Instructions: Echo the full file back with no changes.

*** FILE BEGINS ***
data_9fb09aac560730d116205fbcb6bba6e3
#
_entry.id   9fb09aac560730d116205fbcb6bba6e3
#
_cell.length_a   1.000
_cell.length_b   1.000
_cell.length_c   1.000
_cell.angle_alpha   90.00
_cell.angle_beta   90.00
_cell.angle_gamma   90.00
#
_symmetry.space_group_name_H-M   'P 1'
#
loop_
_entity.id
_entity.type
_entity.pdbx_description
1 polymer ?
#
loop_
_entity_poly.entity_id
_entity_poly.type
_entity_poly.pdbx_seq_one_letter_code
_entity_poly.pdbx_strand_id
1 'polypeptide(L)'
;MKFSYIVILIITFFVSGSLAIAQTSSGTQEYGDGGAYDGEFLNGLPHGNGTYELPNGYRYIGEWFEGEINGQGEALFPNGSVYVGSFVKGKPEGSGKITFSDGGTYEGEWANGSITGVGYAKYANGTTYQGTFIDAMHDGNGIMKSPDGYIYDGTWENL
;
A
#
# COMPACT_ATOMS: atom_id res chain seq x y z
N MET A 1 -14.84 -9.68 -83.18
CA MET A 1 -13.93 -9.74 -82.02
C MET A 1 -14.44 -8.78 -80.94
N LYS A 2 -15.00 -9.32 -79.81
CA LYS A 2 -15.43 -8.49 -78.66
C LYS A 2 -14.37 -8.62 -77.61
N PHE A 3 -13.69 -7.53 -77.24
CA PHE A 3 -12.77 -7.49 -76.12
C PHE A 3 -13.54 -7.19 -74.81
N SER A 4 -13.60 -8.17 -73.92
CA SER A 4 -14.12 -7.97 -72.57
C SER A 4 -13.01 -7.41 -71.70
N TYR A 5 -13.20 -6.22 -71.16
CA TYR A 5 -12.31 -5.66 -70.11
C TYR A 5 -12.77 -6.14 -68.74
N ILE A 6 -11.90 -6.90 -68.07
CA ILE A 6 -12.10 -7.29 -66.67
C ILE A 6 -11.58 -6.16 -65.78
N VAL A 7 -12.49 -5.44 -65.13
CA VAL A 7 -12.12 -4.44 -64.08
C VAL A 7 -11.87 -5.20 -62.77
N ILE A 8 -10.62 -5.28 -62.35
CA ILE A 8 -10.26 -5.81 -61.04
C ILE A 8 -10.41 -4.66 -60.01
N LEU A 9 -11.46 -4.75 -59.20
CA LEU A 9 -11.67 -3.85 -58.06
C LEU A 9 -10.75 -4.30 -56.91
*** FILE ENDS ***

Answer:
data_9fb09aac560730d116205fbcb6bba6e3
#
_entry.id   9fb09aac560730d116205fbcb6bba6e3
#
_cell.length_a   1.000
_cell.length_b   1.000
_cell.length_c   1.000
_cell.angle_alpha   90.00
_cell.angle_beta   90.00
_cell.angle_gamma   90.00
#
_symmetry.space_group_name_H-M   'P 1'
#
loop_
_entity.id
_entity.type
_entity.pdbx_description
1 polymer ?
#
loop_
_entity_poly.entity_id
_entity_poly.type
_entity_poly.pdbx_seq_one_letter_code
_entity_poly.pdbx_strand_id
1 'polypeptide(L)'
;MKFSYIVILIITFFVSGSLAIAQTSSGTQEYGDGGAYDGEFLNGLPHGNGTYELPNGYRYIGEWFEGEINGQGEALFPNGSVYVGSFVKGKPEGSGKITFSDGGTYEGEWANGSITGVGYAKYANGTTYQGTFIDAMHDGNGIMKSPDGYIYDGTWENL
;
A
#
# COMPACT_ATOMS: atom_id res chain seq x y z
N MET A 1 -14.84 -9.68 -83.18
CA MET A 1 -13.93 -9.74 -82.02
C MET A 1 -14.44 -8.78 -80.94
N LYS A 2 -15.00 -9.32 -79.81
CA LYS A 2 -15.43 -8.49 -78.66
C LYS A 2 -14.37 -8.62 -77.61
N PHE A 3 -13.69 -7.53 -77.24
CA PHE A 3 -12.77 -7.49 -76.12
C PHE A 3 -13.54 -7.19 -74.81
N SER A 4 -13.60 -8.17 -73.92
CA SER A 4 -14.12 -7.97 -72.57
C SER A 4 -13.01 -7.41 -71.70
N TYR A 5 -13.20 -6.22 -71.16
CA TYR A 5 -12.31 -5.66 -70.11
C TYR A 5 -12.77 -6.14 -68.74
N ILE A 6 -11.90 -6.90 -68.07
CA ILE A 6 -12.10 -7.29 -66.67
C ILE A 6 -11.58 -6.16 -65.78
N VAL A 7 -12.49 -5.44 -65.13
CA VAL A 7 -12.12 -4.44 -64.08
C VAL A 7 -11.87 -5.20 -62.77
N ILE A 8 -10.62 -5.28 -62.35
CA ILE A 8 -10.26 -5.81 -61.04
C ILE A 8 -10.41 -4.66 -60.01
N LEU A 9 -11.46 -4.75 -59.20
CA LEU A 9 -11.67 -3.85 -58.06
C LEU A 9 -10.75 -4.30 -56.91